By Paul F. Bradshaw
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Extra resources for Apostolic Tradition Hermeneia (Hermeneia: A Critical & Historical Commentary on the Bible)
42-43), thus creating the form underlying the oriental-language texts; and (4) the longer version, represented by the Latin alone, in which the final portion of the composite version (chap. 39 to the end) was appended to the conclusion of the shorter version, resulting in a duplication of chaps. 42 and 43. 6. Principles Governing the Display of the Text in This Edition The four principal linguistic versions (Latin, Sahidic, Arabic, and Ethiopic) are displayed in English translation in parallel columns on left-hand pages.
39-41 altogether; (2) an intermediate version, in which chap. 34 was replaced by an earlier form of what are now chaps. 39 and 40 (which are an adaptation of chap. 34), and chap. 35 was replaced by an earlier form that became the expanded chap. 41-the order apparently known to the compilers of the Canons of Hippolytus and of the Testamentum Domini; (3) a composite version, in which chaps. 34 and 35 were retained and chaps. 39-41 were instead inserted into the shorter version just before the conclusion (chaps.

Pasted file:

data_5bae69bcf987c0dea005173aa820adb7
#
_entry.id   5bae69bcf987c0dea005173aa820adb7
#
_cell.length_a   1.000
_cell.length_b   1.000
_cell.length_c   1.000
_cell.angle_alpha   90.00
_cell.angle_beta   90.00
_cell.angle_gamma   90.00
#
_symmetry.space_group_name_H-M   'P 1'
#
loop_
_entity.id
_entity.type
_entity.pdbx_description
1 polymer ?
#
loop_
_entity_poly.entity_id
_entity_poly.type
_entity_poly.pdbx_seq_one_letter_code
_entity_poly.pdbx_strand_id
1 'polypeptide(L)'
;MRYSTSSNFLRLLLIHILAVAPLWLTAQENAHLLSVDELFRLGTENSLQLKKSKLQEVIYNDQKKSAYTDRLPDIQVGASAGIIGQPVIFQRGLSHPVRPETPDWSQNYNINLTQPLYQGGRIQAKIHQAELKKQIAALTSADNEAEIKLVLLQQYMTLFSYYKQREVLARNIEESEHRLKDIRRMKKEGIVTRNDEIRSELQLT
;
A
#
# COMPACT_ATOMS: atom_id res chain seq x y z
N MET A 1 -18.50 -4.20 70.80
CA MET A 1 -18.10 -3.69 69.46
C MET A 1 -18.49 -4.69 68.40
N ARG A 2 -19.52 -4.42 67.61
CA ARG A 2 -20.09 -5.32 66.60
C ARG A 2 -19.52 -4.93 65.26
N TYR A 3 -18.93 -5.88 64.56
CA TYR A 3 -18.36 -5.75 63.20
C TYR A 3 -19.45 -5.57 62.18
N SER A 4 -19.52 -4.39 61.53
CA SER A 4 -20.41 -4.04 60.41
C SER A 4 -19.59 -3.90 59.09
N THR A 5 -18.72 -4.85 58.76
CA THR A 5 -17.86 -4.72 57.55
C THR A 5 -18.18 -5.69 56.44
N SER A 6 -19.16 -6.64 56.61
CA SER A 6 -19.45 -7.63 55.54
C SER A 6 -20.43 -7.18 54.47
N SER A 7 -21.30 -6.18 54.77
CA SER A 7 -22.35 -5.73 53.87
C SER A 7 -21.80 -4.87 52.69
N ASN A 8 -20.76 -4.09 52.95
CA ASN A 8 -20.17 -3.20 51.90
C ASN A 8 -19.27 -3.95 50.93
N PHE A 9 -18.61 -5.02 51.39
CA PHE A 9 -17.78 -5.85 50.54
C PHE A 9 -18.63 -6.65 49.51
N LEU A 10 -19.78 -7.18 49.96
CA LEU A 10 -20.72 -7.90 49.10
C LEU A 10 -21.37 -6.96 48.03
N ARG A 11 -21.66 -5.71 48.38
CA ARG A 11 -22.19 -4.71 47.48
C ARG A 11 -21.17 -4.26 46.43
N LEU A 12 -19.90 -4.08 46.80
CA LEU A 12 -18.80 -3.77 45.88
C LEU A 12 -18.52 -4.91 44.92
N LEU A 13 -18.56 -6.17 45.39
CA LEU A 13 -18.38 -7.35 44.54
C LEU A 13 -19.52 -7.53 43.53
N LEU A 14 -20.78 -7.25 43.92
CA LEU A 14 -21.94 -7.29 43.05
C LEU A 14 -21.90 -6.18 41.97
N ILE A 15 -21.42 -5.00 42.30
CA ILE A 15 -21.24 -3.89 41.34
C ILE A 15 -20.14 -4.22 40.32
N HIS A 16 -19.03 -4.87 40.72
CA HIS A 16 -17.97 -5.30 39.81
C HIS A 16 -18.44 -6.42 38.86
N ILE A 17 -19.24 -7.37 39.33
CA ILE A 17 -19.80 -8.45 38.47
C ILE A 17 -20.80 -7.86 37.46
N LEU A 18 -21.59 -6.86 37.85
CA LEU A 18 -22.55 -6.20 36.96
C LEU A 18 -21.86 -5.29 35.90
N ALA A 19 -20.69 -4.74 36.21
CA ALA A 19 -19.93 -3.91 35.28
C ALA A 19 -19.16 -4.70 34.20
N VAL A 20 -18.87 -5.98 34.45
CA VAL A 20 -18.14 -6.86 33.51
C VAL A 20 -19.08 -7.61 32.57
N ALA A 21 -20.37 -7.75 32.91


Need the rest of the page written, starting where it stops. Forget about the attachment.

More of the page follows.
Bradshaw, Ordination, 21. The claim by Jean D. : St. Vladimir's Seminary Press, 1985) 192-93, that this implies an eschatological dimension to ordination may be reading too much into it. The use of the right hand alone is usual in other evidence for ancient ordination practice. See Bradshaw, Ordination, 44. The claim made by Bradshaw, "Ordination," in 23 24 25 26 27 Cuming, Essays, 34, that other ancient rites prescribe an imposition of hands by all the bishops present was mistaken. Except for the Apostolic Tradi· tion and Testamentum Domini, the presiding bishop alone lays his hand on the candidate, and this continues to be the Eastern practice to the present day.
Apostolic Tradition Hermeneia (Hermeneia: A Critical & Historical Commentary on the Bible) by Paul F. Bradshaw